What is a Hospital’s Duty of Care to a Mental Health Patient?

We recently finished a wrongful death suit against a Mental Hospital who failed to see any of the warning signs of a suicide risk in one of their patients. The hospital had numerous opportunities to intervene and all of the warning signs were there.

You don’t have to be a doctor to know that if a patient is exhibiting the following traits that you should probably keep a close watch on them. If a patient:

was feeling helpless;
was hearing voices;
stabbed himself in the ear to make the voices stop;
was cheeking his medication.
was walking the streets all night;
bought a gun;
was feeling hopeless;
brought a weapon to the group home;

Hospitals and Mental Health Centers have a legal obligation called the duty of care which requires that they provide reasonable care to the individual. When they do not provide the type of care that similar healthcare providers would have to their patients then they have committed medical negligence or medical malpractice.

Hospitals have been held in several cases to have a duty that is suited to the needs of the patient.

East Mississippi is required by statute to provide patients with mental health care and treatment in accord with contemporary professional standards. Miss. Code Ann. § 41-21-102(6) (Rev. 2005). Adhering to the mandates of this statute is not discretionary, and, therefore, it is ministerial. Dr. Hiatt testified that contemporary professional standards dictate that: (1) the doors to rooms where a patient might be present and unsupervised should be locked; (2) security screens should be placed on windows in rooms where a patient might be present and unsupervised; and (3) patients should be monitored in a way so that any out-of-the-ordinary actions on the part of the patients might be detected.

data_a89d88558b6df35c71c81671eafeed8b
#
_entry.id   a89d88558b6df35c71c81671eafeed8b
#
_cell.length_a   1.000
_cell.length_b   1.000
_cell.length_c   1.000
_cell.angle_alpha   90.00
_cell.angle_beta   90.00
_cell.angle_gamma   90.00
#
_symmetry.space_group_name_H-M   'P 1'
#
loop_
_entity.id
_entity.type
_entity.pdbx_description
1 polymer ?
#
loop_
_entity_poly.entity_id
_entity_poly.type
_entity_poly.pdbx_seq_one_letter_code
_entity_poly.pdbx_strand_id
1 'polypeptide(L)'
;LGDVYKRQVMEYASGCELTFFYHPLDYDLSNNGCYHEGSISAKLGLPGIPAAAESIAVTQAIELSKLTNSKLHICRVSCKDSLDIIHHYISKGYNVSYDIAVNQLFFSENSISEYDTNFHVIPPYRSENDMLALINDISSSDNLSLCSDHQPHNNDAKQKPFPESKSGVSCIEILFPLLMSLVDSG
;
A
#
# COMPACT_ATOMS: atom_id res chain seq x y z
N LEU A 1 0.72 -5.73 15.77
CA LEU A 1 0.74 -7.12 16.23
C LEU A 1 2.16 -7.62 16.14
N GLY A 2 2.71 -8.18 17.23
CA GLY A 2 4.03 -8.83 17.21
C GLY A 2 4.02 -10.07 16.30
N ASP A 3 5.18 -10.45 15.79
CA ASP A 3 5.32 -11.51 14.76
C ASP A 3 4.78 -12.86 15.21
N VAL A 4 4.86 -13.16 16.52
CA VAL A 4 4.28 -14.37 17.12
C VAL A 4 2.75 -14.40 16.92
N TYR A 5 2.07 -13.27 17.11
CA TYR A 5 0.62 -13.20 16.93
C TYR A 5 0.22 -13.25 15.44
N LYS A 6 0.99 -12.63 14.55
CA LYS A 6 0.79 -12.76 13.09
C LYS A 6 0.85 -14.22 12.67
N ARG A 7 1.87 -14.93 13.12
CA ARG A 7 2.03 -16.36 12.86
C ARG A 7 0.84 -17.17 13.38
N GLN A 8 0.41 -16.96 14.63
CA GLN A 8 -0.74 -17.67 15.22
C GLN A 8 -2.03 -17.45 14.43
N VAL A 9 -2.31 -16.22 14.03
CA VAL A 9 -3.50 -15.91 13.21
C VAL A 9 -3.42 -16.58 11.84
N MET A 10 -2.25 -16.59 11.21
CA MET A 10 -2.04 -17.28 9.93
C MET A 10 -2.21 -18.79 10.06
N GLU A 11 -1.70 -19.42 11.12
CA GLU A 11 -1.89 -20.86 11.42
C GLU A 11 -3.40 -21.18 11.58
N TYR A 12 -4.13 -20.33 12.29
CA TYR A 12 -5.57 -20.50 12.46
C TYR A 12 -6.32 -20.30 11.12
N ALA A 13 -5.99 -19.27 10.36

Miss. Dep’t of Mental Health v. Hall, 936 So. 2d 917, 925 (Miss. 2006)

In that case the patient attempted an escape from a third-story window of a psychiatric hospital. Due to a fall, she suffered severe injuries to her leg and sued because a patient in her mental condition should be monitored more closely than she was being monitored.

If you had a loved one who was in the care of a Mental Hospital, wouldn’t you want the symptoms above to trigger some sort of extra watchfulness or protection of your loved one from themselves. We made the case for our clients that any of these behaviors should be a red flag, and that ignoring them sealed the death warrant for our client.